You do not have to pay for a professional skills video for college baseball recruiting. If you have a video camera (or smartphone), a video stand, and a basic editing program, you can create your own baseball recruiting video that will be perfectly fine for college recruiting.
There are plenty of websites offering information on how to create such videos. After reviewing a few of them, you’ll find that there are some common elements that should be included in every video. The websites below provide a good overview of what is available for baseball and softball. If you only want to read one website, GoBigRecruiting is the one to visit. It offers detailed video guidelines for both Softball and Baseball.
My own personal tip that I didn’t see on any of the websites I reviewed–use your video editing program to turn off all sounds in the video. No need to worry about inappropriate comments, loud cheers, or similar distractions. And you don’t have to worry if the coach likes your music or not.
You’ll notice that I didn’t include any videos on how to make a recruiting video. Maybe it’s just a generational thing but if I’m trying to create a video, I don’t want to have to go back and find the step I need in another video. I would just prefer to have the needed steps in text format already. So in other words, there may be some awesome videos on how to create baseball recruiting videos, but I haven’t watched them.
D1 Baseball Offer is a blog by the parent of a D1 baseball player which is why I don’t understand the small font. The tips are detailed directions on how to shoot a showcase video starting with making sure the player does some warm-ups. There’s a little bit of theatrics but nothing overboard and overall a very comprehensive guide on skills to include and where to be on the field.
Xan Barksdale is a former college and minor league catcher, college coach, and author of a guide for baseball catchers. This includes good advice on more general concerns such as sending a DVD or a link to a video or audio issues. Provides a list of skills to include in the video but not which angles to include or specifics about where to be on the field.
NCSA is a recruiting service that has put together a guide for creating a baseball highlight video. They provide very detailed instruction for what shots to take and how to position the camera and player for each shot. It provides instructions for all positions as well as the 60 yard dash and hitting. You need to remember these aren’t instructions for the final video but for video for their clients to send them for editing.
I created this post because I couldn’t find any place that actually talked about how to use your phone for recording a baseball recruiting video. This lists resources for learning how to use your phone to shoot the video, other equipment you’ll need, and how to edit your video. It doesn’t cover the content because that’s included here.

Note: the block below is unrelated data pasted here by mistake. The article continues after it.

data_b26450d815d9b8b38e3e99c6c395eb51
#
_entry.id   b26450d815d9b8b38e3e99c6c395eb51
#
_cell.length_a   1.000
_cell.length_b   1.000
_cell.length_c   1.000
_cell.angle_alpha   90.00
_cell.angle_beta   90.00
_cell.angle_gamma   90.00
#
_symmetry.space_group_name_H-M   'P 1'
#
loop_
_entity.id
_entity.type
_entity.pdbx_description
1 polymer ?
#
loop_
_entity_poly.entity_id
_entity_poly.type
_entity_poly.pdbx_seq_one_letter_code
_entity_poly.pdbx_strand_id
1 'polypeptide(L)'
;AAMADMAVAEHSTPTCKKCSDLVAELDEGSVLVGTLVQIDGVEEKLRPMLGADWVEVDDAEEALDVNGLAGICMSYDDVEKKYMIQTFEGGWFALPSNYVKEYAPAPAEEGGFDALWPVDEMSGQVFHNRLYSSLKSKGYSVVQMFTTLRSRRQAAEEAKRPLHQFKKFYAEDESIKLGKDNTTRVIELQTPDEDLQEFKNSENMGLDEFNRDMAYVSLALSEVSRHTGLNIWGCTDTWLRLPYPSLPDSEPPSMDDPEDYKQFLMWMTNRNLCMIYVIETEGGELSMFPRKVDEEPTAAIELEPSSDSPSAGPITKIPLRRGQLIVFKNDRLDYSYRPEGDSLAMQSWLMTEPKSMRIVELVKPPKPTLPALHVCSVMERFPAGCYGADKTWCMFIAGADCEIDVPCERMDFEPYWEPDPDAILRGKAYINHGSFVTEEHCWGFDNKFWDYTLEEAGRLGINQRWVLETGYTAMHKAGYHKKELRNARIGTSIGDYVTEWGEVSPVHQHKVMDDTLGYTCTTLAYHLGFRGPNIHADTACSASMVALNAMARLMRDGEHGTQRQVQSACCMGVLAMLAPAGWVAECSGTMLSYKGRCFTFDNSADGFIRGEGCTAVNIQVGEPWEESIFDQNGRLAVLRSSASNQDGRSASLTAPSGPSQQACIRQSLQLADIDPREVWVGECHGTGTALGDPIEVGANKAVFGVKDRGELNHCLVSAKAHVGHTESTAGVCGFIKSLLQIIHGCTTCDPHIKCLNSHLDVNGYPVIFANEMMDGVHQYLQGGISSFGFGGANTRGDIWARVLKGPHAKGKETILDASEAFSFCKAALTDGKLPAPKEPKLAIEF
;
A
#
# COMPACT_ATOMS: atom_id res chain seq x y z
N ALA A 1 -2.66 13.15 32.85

Just to let you know, as far as I can tell there isn’t a Part 2 to this post. Basically, it warns you off the most commonly made mistakes people make when making a baseball recruiting video. This is basically about content, it doesn’t address what to include or editing.
If you’re a pitcher, take the time to read this step-by-step explanation on how to make a recruiting video by DriveLine Baseball. It shows you how to set up a camera and a radar gun so the video is providing the critical information coaches need to evaluate a pitcher.
The Full Windup website has a general overview of how to make a baseball recruiting video. This covers the basic issues in making a video but doesn’t provide the detailed information on specific skills to cover and how to place the camera.
I almost didn’t include this site because the font is so small! So consider yourself warned. However, it does a good job of explaining how to make a first recruiting video with just a smartphone, edit it, and then upload it to YouTube. It doesn’t go into details on each skill/position since it’s supposed to be replicating what a coach would see at a game.
Advice for catchers from The New England Catching Camp. Explicit advice on which skills to includes and how many repetitions. Also suggests best angles for filming. Starts by stating that the order is how he “likes” things to be presented which is a nice reminder that others may have a different opinion.
The Keep Playing Baseball website post on making a video is basically a general overview of the process with some specific information for pitchers and hitters. There isn’t as much detailed suggestions as some of the other websites but the Video Production DON’Ts are worth a read.
FloSoftball offers some tips for softball players on what to avoid in their videos. Doesn’t cover a lot but it’s a quick read and maybe a needed reminder.
Recruiting 101 Video Guidelines
GoBigRecruiting offers detailed video guidelines for both Softball and Baseball. There are some differences in what they include. Softball has a section on baserunning which the baseball section does not. The baseball section has separate instructions for first and third base where softball combines them. It tells you what to do, how often to repeat, and where to record it from. Overall a very good resource.
Example: Third Base
With the camera angle positioned 4 ft. to the right of the plate for half and 4 ft. behind the 3B (must see 1B catching the ball)
4 Slow Choppers hit directly at you.
4 Groundballs hit directly to your right/backhand.
4 Groundballs hit directly to your left.
8 Groundballs hit directly at you.
If you only visit one webpage, this is the one to visit.
I’ve created a free “Checklist & Resources for Creating a Recruiting Video with Your Phone” PDF that lists resources for using your smartphone to create a recruiting video. Click here to get your copy.